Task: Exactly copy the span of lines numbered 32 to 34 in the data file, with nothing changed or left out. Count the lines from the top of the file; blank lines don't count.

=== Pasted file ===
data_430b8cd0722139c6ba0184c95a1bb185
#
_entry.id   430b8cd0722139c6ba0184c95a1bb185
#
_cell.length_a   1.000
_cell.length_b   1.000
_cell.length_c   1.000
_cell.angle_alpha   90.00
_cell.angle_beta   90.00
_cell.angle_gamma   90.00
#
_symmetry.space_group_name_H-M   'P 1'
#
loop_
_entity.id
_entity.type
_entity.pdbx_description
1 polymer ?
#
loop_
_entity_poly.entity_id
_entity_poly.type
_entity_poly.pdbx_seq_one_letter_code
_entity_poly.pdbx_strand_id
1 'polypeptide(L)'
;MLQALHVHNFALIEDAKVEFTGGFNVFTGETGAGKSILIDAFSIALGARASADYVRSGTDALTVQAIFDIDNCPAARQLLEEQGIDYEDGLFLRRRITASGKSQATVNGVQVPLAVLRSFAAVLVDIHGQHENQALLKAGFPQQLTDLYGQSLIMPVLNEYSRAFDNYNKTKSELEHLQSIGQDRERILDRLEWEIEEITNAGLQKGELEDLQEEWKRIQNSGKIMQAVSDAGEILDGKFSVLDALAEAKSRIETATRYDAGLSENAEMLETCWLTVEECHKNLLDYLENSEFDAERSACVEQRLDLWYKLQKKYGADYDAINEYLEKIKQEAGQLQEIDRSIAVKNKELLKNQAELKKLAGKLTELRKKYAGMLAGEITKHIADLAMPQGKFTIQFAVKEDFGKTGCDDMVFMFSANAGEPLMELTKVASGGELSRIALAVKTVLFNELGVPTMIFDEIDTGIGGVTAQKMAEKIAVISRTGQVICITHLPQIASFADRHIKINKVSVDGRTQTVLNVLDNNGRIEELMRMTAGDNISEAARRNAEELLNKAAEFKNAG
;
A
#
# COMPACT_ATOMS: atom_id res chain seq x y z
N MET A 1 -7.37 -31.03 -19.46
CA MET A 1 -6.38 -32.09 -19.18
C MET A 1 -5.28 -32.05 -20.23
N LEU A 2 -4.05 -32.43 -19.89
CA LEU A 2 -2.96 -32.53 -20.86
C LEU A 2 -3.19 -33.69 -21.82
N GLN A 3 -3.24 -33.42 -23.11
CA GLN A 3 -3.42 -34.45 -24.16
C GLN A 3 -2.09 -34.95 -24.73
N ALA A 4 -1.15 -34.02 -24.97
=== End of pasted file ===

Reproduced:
CA MET A 1 -6.38 -32.09 -19.18
C MET A 1 -5.28 -32.05 -20.23
N LEU A 2 -4.05 -32.43 -19.89